The ongoing M&A transactions involving Activant, Epicor, Lawson, and a phalanx of others waiting in the wings are expected to enter a new phase of intense negotiations all in the hopes of securing the best possible deals for their shareholders.
Two of this year’s biggest software deals – the merger between Activant and Epicor bankrolled by UK private equity firm Apax Partners and Infor’s offer to buy Lawson – present striking contrast over the valuation of these ERP applications vendors.
The final outcome could serve as a harbinger for the software sector as the fight over market share intensifies triggering an avalanche of deals for the remainder of 2011.
A closer look at the balance sheets of the ERP vendors being acquired suggested that Apax, or the investors who entrust their money with the private equity firm, could end up paying a lot more than those on the Infor side, which coincidentally is also owned by a private equity firm called Golden Gate Capital.
Between The Lines
It is a telling example of how the two investor groups have placed such different premiums on their targets using common metrics: sales, earnings and long term debt.
As the accompanying chart shows, Apax is paying $976 million, or $12.50 a share, for Epicor, which has not been profitable since 2008. Epicor had about $103 million in cash as of December 31, 2010. Subtracting that, Apax’s offer goes down to $873 million. On the other hand, Epicor’s long-term debt reached $230 million as of the end of last year.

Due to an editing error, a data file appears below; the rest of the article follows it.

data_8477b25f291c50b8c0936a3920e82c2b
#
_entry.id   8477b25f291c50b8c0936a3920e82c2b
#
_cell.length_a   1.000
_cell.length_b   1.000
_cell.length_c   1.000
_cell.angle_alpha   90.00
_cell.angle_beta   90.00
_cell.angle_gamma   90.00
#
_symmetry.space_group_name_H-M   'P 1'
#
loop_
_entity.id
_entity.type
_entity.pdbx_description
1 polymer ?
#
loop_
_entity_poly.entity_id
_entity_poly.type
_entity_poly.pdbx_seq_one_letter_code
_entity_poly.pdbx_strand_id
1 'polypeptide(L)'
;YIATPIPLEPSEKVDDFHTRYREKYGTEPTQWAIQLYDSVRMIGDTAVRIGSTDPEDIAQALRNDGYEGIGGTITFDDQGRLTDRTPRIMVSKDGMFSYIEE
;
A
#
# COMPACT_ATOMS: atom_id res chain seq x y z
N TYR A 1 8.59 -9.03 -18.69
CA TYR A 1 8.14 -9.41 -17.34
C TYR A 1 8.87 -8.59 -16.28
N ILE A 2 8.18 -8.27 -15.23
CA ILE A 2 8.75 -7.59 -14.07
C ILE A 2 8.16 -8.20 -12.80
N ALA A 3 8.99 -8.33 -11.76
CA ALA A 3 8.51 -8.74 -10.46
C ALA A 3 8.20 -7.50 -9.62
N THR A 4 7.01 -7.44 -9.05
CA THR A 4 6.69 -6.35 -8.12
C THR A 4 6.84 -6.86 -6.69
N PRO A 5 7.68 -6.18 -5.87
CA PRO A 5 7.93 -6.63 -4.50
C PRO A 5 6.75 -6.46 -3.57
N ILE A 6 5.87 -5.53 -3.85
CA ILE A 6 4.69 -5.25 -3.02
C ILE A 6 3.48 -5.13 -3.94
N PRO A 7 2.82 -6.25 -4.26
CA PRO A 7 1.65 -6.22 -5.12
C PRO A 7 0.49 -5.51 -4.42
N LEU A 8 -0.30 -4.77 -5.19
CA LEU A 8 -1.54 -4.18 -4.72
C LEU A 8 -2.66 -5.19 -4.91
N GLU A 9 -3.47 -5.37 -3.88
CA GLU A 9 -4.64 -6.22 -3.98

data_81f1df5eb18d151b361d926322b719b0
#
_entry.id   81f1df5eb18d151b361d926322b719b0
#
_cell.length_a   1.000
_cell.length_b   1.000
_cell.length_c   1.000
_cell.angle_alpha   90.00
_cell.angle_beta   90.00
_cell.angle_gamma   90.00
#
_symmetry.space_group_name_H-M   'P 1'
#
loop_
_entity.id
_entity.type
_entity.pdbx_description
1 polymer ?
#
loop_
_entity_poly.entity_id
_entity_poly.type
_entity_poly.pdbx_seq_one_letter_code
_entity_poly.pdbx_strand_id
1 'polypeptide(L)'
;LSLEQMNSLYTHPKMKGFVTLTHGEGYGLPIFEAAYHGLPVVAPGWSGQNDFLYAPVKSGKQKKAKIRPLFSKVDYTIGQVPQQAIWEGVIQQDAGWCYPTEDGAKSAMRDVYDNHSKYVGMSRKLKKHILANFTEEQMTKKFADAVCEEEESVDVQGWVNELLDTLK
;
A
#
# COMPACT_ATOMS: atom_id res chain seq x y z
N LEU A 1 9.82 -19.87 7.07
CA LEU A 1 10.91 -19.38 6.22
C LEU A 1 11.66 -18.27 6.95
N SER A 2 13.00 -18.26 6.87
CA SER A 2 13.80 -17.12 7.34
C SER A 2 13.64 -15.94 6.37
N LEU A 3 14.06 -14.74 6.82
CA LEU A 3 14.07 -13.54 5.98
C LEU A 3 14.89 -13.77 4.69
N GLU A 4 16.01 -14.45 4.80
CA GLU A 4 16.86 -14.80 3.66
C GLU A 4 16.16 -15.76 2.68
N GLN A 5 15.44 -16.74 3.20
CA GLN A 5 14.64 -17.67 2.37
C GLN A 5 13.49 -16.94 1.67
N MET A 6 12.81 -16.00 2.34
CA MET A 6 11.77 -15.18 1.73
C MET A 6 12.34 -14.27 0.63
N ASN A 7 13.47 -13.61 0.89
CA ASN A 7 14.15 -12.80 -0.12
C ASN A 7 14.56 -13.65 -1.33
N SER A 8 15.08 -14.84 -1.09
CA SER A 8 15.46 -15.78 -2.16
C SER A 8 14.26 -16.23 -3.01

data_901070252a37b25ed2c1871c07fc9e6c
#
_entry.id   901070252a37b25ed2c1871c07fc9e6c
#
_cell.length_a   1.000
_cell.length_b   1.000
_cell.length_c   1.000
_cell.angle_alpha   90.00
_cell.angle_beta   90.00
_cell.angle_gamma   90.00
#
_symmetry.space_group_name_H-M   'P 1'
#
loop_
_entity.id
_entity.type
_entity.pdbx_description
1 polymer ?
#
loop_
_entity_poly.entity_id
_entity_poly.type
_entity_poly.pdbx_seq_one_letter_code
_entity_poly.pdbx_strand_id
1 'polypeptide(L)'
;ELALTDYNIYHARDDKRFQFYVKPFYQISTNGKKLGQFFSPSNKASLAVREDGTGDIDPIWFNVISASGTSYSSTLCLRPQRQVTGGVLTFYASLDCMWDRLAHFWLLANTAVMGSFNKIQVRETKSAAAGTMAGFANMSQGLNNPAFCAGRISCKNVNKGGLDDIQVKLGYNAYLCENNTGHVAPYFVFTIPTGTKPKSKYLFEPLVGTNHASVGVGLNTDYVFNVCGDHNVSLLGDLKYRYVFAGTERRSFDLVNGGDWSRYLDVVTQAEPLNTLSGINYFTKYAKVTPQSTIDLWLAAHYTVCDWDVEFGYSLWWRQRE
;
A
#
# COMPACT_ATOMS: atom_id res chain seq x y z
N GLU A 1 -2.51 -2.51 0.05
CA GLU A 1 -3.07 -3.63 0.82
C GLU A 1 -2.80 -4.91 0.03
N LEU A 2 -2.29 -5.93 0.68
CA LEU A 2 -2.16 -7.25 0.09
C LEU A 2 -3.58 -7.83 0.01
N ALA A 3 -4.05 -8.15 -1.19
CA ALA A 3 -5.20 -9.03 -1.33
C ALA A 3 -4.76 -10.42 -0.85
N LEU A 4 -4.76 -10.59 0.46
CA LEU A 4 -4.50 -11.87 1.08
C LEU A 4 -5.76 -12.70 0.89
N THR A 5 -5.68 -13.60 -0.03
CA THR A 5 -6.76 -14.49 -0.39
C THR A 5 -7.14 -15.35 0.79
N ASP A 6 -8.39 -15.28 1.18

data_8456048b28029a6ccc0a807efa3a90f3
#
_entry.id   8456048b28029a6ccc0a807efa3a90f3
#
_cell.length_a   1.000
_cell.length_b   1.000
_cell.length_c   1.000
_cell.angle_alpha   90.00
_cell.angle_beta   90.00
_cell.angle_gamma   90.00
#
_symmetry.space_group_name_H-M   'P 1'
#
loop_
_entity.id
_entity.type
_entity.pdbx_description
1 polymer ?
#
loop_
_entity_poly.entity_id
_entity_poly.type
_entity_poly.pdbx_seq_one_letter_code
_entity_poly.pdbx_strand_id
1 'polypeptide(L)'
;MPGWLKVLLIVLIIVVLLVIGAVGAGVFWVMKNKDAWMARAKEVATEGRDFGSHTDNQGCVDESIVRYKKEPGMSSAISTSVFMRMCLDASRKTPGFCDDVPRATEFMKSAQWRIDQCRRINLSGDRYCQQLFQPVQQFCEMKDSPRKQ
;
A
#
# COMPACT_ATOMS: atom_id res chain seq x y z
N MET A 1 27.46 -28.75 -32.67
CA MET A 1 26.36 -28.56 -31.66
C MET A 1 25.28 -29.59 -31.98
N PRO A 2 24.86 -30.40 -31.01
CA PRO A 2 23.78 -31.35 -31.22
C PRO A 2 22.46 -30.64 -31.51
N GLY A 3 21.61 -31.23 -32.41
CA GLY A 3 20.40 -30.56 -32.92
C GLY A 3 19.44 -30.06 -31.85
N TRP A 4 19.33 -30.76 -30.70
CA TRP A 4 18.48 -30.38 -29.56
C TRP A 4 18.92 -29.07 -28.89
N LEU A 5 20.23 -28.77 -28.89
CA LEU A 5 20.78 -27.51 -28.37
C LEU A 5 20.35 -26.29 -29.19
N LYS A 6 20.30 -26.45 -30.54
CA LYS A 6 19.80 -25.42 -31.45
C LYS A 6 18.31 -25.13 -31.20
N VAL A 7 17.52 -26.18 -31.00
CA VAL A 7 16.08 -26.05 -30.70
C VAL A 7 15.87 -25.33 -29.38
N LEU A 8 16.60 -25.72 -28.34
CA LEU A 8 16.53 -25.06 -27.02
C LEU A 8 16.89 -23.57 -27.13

Despite its recent losses, Epicor 9, its latest flagship ERP release, has been gaining momentum since making its debut in late 2008 with more than 300 live customers and another 600 going live by June of this year. Robust demand for Epicor 9 propelled the vendor’s license sales by 17% to $82 million last year.
Activant is a different story. Apax is paying $890 million plus $69 million cash on hand, totaling $959 million, according to its 8K filing with the SEC. Activant does not have the equivalent of Epicor 9, a go-to-release that its 10,000+ customers could migrate to in droves. Instead Activant offers multiple ERP brands such as Catalyst, Eagle and Prophet 21 that it culled from a series of acquisitions. Despite the purchases, its revenues have barely budged since 2007. For its latest quarter ended Dec. 31, Activant’s systems revenues including license sales rose 5% to $29 million, while services revenues including maintenance were unchanged at $61 million.
What’s astonishing about Apax’s nearly $1 billion offer to buy Activant is the vendor’s sizable debt load, which amounted to $495 million as of the end of 2010. To be fair, Activant has been paring its debt – down from its peak of $633 million in 2007, by selling off assets such as its productivity tools division last year.
It will be interesting to see how the merged company under the Epicor name will fare – specifically whether it can turn a profit – after getting about $2 billion in cash from Apax, whose investors are now saddled with a total debt load of at least $725 million. In 2010 Activant’s annual interest payment topped $31 million, or 8.3% of its revenues, and Epicor’s was $20 million, or 4.5% of its revenues.